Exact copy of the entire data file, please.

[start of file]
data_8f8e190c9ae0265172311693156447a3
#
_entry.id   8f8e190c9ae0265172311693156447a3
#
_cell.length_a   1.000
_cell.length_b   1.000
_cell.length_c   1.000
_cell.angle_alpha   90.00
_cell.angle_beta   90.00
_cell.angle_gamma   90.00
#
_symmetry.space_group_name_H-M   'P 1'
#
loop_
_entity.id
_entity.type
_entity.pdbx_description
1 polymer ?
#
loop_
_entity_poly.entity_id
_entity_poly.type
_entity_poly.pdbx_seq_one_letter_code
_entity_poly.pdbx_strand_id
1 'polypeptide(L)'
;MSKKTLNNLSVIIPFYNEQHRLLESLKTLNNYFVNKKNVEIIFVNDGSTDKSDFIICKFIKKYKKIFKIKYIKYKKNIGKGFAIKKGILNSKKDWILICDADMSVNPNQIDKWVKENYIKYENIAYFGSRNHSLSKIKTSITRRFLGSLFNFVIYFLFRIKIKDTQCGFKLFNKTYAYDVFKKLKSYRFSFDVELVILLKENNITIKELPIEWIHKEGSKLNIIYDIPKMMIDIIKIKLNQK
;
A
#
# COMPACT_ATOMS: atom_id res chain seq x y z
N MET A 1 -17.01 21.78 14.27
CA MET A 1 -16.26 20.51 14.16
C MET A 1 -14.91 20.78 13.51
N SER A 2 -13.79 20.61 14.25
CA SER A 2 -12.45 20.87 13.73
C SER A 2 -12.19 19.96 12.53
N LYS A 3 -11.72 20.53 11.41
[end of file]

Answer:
data_8f8e190c9ae0265172311693156447a3
#
_entry.id   8f8e190c9ae0265172311693156447a3
#
_cell.length_a   1.000
_cell.length_b   1.000
_cell.length_c   1.000
_cell.angle_alpha   90.00
_cell.angle_beta   90.00
_cell.angle_gamma   90.00
#
_symmetry.space_group_name_H-M   'P 1'
#
loop_
_entity.id
_entity.type
_entity.pdbx_description
1 polymer ?
#
loop_
_entity_poly.entity_id
_entity_poly.type
_entity_poly.pdbx_seq_one_letter_code
_entity_poly.pdbx_strand_id
1 'polypeptide(L)'
;MSKKTLNNLSVIIPFYNEQHRLLESLKTLNNYFVNKKNVEIIFVNDGSTDKSDFIICKFIKKYKKIFKIKYIKYKKNIGKGFAIKKGILNSKKDWILICDADMSVNPNQIDKWVKENYIKYENIAYFGSRNHSLSKIKTSITRRFLGSLFNFVIYFLFRIKIKDTQCGFKLFNKTYAYDVFKKLKSYRFSFDVELVILLKENNITIKELPIEWIHKEGSKLNIIYDIPKMMIDIIKIKLNQK
;
A
#
# COMPACT_ATOMS: atom_id res chain seq x y z
N MET A 1 -17.01 21.78 14.27
CA MET A 1 -16.26 20.51 14.16
C MET A 1 -14.91 20.78 13.51
N SER A 2 -13.79 20.61 14.25
CA SER A 2 -12.45 20.87 13.73
C SER A 2 -12.19 19.96 12.53
N LYS A 3 -11.72 20.53 11.41